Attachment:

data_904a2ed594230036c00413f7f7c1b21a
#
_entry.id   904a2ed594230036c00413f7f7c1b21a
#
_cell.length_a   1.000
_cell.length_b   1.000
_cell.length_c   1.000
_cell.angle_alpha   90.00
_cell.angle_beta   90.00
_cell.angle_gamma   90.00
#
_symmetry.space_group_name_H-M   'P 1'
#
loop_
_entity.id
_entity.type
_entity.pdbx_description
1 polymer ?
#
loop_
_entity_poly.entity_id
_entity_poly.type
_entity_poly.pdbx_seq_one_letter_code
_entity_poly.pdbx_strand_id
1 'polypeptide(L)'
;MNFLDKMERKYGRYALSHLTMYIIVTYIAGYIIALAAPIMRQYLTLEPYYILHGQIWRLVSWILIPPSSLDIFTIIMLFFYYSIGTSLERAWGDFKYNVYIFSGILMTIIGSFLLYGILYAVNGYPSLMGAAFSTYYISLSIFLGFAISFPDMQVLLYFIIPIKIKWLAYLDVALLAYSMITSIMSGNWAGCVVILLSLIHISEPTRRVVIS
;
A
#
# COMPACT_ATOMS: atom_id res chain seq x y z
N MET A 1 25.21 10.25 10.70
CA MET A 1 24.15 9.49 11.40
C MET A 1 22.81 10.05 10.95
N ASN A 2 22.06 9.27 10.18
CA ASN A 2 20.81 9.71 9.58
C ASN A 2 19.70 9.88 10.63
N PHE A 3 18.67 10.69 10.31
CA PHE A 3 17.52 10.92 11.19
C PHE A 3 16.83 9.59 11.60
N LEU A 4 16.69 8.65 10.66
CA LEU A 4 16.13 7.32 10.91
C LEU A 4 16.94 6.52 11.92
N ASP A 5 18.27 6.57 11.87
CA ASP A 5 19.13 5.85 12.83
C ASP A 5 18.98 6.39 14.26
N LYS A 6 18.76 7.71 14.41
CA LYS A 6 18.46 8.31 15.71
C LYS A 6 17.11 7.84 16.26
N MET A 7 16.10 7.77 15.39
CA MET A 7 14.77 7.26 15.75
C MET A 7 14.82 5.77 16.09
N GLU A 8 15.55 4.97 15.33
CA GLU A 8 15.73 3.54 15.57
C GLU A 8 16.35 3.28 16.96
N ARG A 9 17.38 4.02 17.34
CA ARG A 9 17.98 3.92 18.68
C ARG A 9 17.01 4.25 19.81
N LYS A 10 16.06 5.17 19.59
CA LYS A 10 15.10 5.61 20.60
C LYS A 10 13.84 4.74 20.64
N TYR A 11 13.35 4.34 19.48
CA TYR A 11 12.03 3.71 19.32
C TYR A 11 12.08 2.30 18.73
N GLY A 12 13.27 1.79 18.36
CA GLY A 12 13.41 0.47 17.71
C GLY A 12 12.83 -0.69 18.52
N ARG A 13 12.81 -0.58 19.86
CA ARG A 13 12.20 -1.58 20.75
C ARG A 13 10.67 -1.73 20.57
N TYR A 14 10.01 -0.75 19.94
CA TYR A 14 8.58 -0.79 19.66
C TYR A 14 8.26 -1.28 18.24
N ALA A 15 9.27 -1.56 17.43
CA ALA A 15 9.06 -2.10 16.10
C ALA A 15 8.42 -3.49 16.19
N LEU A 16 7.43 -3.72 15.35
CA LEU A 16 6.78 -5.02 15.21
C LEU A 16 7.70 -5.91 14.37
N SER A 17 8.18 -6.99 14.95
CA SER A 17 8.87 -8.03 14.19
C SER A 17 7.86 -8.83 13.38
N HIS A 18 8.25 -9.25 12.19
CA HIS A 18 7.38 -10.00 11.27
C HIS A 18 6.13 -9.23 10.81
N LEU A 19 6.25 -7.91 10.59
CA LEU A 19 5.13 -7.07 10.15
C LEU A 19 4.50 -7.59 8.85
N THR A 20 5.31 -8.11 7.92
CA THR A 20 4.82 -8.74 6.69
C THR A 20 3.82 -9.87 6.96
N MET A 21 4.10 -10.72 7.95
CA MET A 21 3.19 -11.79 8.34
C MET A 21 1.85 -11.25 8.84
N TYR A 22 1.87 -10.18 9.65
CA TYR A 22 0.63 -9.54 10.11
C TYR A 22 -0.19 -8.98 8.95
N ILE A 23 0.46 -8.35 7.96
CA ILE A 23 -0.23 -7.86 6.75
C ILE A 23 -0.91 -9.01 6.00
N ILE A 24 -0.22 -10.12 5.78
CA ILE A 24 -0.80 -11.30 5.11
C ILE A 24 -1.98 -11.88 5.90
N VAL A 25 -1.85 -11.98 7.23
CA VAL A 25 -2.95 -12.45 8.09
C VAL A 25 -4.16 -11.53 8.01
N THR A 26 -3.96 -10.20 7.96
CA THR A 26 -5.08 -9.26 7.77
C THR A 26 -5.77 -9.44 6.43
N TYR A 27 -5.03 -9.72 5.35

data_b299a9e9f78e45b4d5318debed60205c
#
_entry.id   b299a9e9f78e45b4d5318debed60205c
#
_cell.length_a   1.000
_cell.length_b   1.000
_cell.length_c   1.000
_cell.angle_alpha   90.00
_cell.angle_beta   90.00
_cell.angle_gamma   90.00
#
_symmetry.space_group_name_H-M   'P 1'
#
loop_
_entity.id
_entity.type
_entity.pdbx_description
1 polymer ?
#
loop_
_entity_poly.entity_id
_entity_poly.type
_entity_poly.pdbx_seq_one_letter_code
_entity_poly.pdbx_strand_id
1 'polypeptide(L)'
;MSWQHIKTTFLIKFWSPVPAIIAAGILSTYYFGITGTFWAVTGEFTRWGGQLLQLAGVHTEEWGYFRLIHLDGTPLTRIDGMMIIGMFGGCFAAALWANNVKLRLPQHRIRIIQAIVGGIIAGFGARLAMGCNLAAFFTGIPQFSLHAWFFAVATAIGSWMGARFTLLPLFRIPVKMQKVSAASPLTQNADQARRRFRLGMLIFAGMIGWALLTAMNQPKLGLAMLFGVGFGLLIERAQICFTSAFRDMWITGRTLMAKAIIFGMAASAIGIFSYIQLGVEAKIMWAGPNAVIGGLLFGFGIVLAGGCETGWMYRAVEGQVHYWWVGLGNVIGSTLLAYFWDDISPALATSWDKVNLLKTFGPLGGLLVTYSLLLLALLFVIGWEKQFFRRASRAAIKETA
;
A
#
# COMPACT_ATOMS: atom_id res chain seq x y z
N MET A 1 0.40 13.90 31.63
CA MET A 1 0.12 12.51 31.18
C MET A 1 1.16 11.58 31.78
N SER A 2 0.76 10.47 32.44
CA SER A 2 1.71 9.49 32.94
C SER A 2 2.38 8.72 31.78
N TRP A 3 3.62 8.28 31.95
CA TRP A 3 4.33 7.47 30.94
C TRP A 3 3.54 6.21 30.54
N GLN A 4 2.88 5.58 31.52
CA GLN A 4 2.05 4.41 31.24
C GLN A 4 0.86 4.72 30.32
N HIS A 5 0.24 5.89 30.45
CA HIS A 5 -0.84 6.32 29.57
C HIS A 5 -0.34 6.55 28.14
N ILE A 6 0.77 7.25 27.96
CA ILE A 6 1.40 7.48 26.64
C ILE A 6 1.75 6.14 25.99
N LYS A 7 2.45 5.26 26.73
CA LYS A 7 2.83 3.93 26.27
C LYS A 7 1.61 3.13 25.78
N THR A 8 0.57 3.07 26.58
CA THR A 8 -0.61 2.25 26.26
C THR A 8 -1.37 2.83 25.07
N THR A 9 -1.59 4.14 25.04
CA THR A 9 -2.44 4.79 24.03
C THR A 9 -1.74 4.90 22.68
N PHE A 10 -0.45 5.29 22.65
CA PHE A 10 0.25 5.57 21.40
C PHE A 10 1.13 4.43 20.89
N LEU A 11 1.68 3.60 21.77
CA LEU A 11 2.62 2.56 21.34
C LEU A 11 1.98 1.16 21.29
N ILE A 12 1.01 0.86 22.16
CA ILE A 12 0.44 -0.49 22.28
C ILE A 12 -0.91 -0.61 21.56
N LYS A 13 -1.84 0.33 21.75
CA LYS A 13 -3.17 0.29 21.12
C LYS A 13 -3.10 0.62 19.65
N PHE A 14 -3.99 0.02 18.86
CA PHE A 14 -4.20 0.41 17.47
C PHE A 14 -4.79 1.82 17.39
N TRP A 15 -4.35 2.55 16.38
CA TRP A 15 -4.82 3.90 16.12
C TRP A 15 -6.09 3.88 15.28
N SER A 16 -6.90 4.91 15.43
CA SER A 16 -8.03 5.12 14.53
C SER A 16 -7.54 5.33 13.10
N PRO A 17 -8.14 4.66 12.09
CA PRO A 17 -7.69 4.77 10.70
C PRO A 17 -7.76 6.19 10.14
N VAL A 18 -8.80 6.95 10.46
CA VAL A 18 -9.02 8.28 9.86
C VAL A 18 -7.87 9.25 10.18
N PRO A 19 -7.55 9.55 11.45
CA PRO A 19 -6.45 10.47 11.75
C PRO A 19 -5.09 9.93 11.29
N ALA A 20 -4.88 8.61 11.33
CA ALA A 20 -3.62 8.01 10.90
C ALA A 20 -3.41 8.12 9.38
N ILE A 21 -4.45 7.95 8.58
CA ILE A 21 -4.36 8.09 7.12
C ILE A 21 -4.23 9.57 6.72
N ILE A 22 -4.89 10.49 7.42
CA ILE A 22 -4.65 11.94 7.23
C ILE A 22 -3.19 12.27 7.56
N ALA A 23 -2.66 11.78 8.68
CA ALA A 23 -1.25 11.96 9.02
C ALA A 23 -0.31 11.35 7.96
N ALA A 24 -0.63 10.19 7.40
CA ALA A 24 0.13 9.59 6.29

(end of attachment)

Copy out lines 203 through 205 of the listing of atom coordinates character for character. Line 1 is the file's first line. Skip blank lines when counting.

N ILE A 22 -4.89 10.49 7.42
CA ILE A 22 -4.65 11.94 7.23
C ILE A 22 -3.19 12.27 7.56